.write \
       .save("nameAndCity.parquet")
 >>> df.select("firstName", "age") \
       .write \
       .save("namesAndAges.json",format="json")

Stopping SparkSession 

>>> spark.stop()

Have this Cheat Sheet at your fingertips

Original article source at https://www.datacamp.com

#pyspark #cheatsheet #spark #dataframes #python #bigdata

Royce  Reinger

Royce Reinger

1659330128

Calculates Edit Distance using Damerau-Levenshtein Algorithm

damerau-levenshtein

The damerau-levenshtein gem allows to find edit distance between two UTF-8 or ASCII encoded strings with O(N*M) efficiency.

This gem implements pure Levenshtein algorithm, Damerau modification of it (where 2 character transposition counts as 1 edit distance). It also includes Boehmer & Rees 2008 modification of Damerau algorithm, where transposition of bigger than 1 character blocks is taken in account as well (Rees 2014).

require "damerau-levenshtein"
DamerauLevenshtein.distance("Something", "Smoething") #returns 1

It also returns a diff between two strings according to Levenshtein alrorithm. The diff is expressed by tags <ins>, <del>, and <subst>. Such tags make it possible to highlight differnce between strings in a flexible way.

require "damerau-levenshtein"
differ = DamerauLevenshtein::Differ.new
differ.run("corn", "cron")
# output: ["c<subst>or</subst>n", "c<subst>ro</subst>n"]

Dependencies

sudo apt-get install build-essential libgmp3-dev

Installation

gem install damerau-levenshtein

Examples

require "damerau-levenshtein"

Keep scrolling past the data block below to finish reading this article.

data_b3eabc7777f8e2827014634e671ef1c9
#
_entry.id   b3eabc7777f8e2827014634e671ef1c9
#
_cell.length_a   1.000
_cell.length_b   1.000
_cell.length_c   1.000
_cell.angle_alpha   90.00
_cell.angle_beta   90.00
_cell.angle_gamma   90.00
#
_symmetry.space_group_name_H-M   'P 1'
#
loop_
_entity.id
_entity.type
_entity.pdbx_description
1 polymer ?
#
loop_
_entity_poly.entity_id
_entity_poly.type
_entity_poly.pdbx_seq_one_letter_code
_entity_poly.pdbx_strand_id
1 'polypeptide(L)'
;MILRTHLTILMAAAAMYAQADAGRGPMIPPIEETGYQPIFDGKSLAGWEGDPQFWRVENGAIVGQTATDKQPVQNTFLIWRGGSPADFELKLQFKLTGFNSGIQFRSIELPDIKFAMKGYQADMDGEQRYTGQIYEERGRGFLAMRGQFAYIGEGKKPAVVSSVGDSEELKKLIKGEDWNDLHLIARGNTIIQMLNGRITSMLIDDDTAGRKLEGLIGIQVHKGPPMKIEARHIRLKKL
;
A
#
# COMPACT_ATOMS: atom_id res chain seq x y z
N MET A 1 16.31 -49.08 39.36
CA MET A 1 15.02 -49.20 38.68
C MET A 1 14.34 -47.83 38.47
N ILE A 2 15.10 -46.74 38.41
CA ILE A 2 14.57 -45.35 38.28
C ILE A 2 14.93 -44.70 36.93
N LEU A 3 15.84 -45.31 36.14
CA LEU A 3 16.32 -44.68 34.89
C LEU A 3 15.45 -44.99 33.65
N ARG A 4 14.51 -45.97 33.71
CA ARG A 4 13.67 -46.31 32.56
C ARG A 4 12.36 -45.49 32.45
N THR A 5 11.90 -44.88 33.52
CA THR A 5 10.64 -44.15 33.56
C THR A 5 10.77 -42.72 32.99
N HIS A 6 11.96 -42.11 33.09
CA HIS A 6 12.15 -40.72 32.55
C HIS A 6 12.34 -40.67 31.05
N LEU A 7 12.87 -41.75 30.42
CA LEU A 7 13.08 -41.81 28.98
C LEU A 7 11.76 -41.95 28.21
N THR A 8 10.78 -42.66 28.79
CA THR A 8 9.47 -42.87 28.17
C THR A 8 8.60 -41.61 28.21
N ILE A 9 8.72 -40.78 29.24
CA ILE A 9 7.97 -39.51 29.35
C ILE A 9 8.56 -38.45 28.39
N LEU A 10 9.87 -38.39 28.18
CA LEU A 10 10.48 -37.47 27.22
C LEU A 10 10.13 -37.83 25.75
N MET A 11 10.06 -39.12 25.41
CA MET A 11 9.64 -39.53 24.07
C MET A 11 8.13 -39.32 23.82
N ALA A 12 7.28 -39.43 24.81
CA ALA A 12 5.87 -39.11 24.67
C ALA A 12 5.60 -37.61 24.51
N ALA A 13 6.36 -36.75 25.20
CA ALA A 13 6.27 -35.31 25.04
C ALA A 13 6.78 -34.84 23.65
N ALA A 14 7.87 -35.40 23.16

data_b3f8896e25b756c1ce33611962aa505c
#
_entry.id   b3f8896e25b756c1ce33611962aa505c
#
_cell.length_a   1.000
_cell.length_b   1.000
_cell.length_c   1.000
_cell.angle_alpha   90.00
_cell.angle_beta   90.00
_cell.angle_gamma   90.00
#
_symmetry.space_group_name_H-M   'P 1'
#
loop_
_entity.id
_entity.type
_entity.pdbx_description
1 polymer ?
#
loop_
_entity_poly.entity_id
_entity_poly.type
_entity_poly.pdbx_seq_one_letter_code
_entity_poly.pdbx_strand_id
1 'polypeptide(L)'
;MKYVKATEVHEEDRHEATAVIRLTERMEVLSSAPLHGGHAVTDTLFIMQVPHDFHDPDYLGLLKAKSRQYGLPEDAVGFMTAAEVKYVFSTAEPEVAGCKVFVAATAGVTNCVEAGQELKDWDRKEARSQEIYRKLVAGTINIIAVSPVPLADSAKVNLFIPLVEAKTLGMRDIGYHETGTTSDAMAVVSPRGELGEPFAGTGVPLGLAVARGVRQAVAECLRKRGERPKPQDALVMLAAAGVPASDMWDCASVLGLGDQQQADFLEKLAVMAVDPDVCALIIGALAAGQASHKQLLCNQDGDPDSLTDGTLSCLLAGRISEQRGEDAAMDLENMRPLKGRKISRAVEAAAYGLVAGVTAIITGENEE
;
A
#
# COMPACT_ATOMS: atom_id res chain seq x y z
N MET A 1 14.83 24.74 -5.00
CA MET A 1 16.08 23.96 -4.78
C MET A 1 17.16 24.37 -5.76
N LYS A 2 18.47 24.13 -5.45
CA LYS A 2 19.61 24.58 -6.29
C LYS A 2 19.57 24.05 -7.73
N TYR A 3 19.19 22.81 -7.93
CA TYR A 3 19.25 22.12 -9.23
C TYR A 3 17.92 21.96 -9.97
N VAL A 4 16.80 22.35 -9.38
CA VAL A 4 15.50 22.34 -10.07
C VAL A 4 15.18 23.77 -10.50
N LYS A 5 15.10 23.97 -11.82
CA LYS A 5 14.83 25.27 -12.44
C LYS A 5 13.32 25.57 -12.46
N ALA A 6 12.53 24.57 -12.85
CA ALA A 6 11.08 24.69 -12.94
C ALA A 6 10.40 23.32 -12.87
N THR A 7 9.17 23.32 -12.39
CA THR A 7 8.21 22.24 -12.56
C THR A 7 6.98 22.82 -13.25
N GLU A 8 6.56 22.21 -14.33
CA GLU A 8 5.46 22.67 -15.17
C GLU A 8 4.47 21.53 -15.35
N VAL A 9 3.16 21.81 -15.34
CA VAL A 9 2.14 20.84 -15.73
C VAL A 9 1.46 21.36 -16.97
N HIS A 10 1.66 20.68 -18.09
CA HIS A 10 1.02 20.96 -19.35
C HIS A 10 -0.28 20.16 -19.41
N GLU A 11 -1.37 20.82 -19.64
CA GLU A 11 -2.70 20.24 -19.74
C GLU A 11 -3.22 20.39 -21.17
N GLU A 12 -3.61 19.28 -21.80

dl = DamerauLevenshtein
  • compare using Damerau Levenshtein algorithm
dl.distance("Something", "Smoething") #returns 1
  • compare using Levensthein algorithm
dl.distance("Something", "Smoething", 0) #returns 2
  • compare using Boehmer & Rees modification
dl.distance("Something", "meSothing", 2) #returns 2 instead of 4
  • comparison of words with UTF-8 characters should work fine:
dl.distance("Sjöstedt", "Sjostedt") #returns 1
  • compare two arrays
dl.array_distance([1,2,3,5], [1,2,3,4]) #returns 1
  • return diff between two strings
differ = DamerauLevenshtein::Differ.new
differ.run("Something", "smthg")
  • return diff between two strings in raw format
differ = DamerauLevenshtein::Differ.new
differ.format = :raw
differ.run("Something", "smthg")

API Description

Methods

DamerauLevenshtein.version

DamerauLevenshtein.version
#returns version number of the gem

DamerauLevenshtein.distance

DamerauLevenshtein.distance(string1, string2, block_size, max_distance)
#returns edit distance between 2 strings

DamerauLevenshtein.string_distance(string1, string2, block_size, max_distance)
# an alias for .distance

DamerauLevenshtein.array_distance(array1, array2, block_size, max_distance)
# returns edit distance between 2 arrays of integers

DamerauLevenshtein.distance and .array_distance take 4 arguments:

  • string1 (array1 for .array_distance)
  • string2 (array2 for .array_distance)
  • block_size (default is 1)
  • max_distance (default is 10)

block_size determines maximum number of characters in a transposition block:

block_size = 0
(transposition does not count -- it is a pure Levenshtein algorithm)

block_size = 1
(transposition between 2 adjustent characters --
it is pure Damerau-Levenshtein algorithm)

block_size = 2
(transposition between blocks as big as 2 characters -- so abcd and cdab
counts as edit distance 2, not 4)

block_size = 3
(transposition between blocks as big as 3 characters --
so abcdef and defabc counts as edit distance 3, not 6)

etc.

max_distance -- is a threshold after which algorithm gives up and returns max_distance instead of real edit distance.

Levenshtein algorithm is expensive, so it makes sense to give up when edit distance is becoming too big. The argument max_distance does just that.


DamerauLevenshtein.distance("abcdefg", "1234567", 0, 3)
# output: 4 -- it gave up when edit distance exceeded 3